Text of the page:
Ron Paul's Delegate Strategy Continues to Impress, Frighten, Confuse–and Paul's Breakfast with Bernanke
More from the world of news and commentary regarding Ron Paul–last candidate challenging currently ahead Mitt Romney for the GOP presidential nod–continuing to win control of delegations and state party apparati:
Politico does a decent job trying to explain the technicalities of how his people are doing what they are doing in caucus states, and what it might mean. Excerpts:
The caucuses — which Romney won handily — are simply the first step in selecting delegates to the national convention….
At the caucuses, delegates to the county convention are elected. At the county convention, state delegates are elected. And at the state convention, national delegates are elected.
Generally, it doesn't matter who actually goes as a delegate because the nominee is already decided.
In this case, Paul's supporters have decided to see the process through, flooding the conventions at the county and state levels with enough supporters to elect Paul loyalists to the national convention….
Generally, when one candidate opens up an insurmountable lead, the other candidates will drop out and all of the delegates will back the nominee apparent. Paul is intent on testing the question of: Well, what happens if you don't drop out?….
Politico then sheds light on what have become two big hopes of Paul fans as they muse on what they can do to shake things up at the Tampa convention. First, "Rule 38":
Rule 38 is a favorite of Paul supporters because it seems to imply that the state is not allowed to bind delegates at all.
Referred to as the Unit Rule, the measure says "no delegate or alternate delegate shall be bound" by any state's attempt to impose the "unit rule."
According to Josh Putnam, a scholar on the presidential nominating process at Davidson College in North Carolina, the rule is a throwback from the days when party bosses would strong-arm a state delegation into backing a single candidate.
Most party officials and observers say it doesn't apply to states that have binding caucuses.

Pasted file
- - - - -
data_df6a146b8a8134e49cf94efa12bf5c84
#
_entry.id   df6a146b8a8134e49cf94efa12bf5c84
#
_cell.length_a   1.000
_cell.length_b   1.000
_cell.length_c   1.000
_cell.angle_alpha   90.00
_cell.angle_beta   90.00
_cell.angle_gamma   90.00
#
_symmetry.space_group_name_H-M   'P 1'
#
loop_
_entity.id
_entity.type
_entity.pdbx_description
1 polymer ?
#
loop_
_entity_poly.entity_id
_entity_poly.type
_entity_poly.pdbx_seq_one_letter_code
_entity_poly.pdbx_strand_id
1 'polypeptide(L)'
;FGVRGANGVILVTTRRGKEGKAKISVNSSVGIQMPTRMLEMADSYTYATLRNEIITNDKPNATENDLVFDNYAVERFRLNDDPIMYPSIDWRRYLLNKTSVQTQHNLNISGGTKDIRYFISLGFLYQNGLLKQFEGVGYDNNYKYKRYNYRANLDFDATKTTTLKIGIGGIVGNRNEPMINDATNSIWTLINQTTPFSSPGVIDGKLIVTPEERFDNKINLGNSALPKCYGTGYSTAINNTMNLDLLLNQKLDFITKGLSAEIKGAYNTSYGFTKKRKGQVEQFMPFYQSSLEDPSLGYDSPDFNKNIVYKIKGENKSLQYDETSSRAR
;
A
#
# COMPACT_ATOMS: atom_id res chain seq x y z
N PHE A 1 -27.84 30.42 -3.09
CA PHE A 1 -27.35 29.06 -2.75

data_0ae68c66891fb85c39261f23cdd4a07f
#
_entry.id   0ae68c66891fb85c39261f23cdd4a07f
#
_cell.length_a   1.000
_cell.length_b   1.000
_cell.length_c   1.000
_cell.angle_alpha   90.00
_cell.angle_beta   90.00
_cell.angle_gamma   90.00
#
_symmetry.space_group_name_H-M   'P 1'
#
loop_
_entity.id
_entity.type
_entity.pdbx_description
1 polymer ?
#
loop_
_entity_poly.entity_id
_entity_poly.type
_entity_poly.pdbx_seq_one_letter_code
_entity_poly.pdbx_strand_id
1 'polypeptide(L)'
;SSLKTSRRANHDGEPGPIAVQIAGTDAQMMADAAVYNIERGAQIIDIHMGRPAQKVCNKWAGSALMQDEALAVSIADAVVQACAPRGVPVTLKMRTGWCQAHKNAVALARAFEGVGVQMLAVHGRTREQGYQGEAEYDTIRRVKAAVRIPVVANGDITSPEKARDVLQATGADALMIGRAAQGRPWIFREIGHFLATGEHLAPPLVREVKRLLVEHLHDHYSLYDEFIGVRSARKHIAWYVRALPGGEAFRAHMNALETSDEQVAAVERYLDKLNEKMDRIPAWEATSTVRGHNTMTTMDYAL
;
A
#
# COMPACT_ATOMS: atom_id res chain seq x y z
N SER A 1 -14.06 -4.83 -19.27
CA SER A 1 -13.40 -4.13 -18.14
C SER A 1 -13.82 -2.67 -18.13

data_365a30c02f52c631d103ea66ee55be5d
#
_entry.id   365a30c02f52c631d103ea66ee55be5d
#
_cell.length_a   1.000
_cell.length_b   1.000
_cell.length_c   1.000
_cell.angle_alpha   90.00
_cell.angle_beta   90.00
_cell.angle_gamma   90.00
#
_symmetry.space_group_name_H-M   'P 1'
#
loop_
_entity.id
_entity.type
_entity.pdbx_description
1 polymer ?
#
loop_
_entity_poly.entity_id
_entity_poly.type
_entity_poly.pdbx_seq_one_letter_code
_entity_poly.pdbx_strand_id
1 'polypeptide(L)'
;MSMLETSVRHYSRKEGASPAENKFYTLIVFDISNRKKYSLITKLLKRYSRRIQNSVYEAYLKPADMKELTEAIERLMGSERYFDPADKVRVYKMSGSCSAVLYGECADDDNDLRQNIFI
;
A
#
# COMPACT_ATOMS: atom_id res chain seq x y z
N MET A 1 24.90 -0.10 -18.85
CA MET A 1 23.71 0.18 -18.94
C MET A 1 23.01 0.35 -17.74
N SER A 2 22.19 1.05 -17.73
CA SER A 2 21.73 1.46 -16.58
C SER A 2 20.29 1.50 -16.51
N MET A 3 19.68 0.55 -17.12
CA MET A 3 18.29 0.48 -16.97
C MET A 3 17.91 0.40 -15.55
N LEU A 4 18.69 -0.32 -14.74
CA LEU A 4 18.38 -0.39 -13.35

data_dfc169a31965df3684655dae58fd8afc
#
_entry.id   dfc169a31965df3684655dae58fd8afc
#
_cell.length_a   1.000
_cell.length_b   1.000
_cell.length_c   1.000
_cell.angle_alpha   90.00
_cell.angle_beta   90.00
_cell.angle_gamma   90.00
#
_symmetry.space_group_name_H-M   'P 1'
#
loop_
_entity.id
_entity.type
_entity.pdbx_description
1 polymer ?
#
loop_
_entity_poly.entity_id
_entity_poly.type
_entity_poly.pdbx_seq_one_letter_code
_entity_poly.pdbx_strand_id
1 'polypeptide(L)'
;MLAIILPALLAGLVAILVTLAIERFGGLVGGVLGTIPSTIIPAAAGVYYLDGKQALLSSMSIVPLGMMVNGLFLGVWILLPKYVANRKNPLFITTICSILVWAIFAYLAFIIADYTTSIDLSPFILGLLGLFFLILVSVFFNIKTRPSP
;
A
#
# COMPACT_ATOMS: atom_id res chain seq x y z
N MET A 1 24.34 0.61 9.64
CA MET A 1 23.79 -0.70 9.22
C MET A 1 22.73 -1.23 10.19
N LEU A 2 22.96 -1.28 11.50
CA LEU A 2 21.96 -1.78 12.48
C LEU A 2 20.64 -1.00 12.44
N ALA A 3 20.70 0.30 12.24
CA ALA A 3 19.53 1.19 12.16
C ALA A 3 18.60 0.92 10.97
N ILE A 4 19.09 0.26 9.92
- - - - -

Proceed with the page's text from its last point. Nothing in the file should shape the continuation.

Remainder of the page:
The problem for the Republican National Committee, as Putnam notes, is that the rule is still on the books and opens up an interpretation argument for Paul's backers.
And the ever-popular "abstention" rather than casting a bound vote for Romney first-round.
RNC rules clearly say a delegate can abstain from the vote. Wouldn't that set Paul loyalists free from voting for Romney?
Well, probably not.
In practice, when a majority of delegates decide they are going to abstain from the nominating vote, that state's delegation is skipped over in the roll call.
Putnam said the rules aren't clear what happens after all of the states vote and the skipped states get a second shot at it. If they abstain again, it could create an endless "feedback loop where the convention gets stuck."
But Nevada Republican Secretary Jim DeGraffenreid notes that the roll-call vote doesn't allow individual delegates to shout out their vote.
Instead, the delegation chair submits the state's total. In Nevada's case, the chair would shout out 20 votes for Romney and eight for Paul.
Any delegate looking to circumvent that bind would likely be replaced by an alternate delegate, DeGraffenreid said. And all of the alternates elected at the state convention are Romney supporters.
*Washington Post weighs in on what Paul delegates can or might do in Tampa, and beyond:
As his numbers grow, so does Paul's ability to disrupt the convention's rituals of Republican unity: His supporters might be able to put Paul forward for the nomination, or to vote against the GOP's official platform.
"The Paul folks don't necessarily have to play the usual game. And by at least holding the threat of embarrassing [Romney] at the convention … they can hope to leverage something," said Josh Putnam, a professor at Davidson College in North Carolina who studies the minutiae of delegate selection. "What that is, I have no earthly idea."
But so far, Paul's campaign has not actually threatened this kind of disruption. The reason, Paul's advisers said, is that Paul's long-term goal is not to fracture the GOP — but, over time, to remake it in his own libertarian image….
So it would be counter-productive to embarrass other Republicans now with a screaming-match convention that weakens the party's nominee.
Seen in that light, what does Paul's current delegate strategy mean?
"The future. The sun also rises. I'll put it that way. It means that congressman has a son who's a U.S. senator. That's what it means," said Wead, Paul's senior adviser.
*Interesting account from Maine by Mike Tipping at Downeast.com about the Paul people's victory there, and whether it could be subject to legal or procedural challenge from Romney forces:
I haven't yet seen any clear evidence (despite many the rumors and claims) of any procedural problems significant enough to overturn the Results and if Mitt Romney or national Republicans make a challenge, it will only lead to less unity, not more, going into their premiere pre-election event. I expect Romney and Paul will make a quiet deal and that Paul, now having won pluralities in enough states to have his name entered into contention, will extract some significant considerations, including a prime speaking spot.
For the most part, what I saw in the convention coverage was the Ron Paul folks following the rules in a disciplined way and using party regulations and parliamentary procedures to their advantage. I'm not sure why anyone was surprised at their strength or their commitment, and I'm not sure why the result was considered a "take-over." …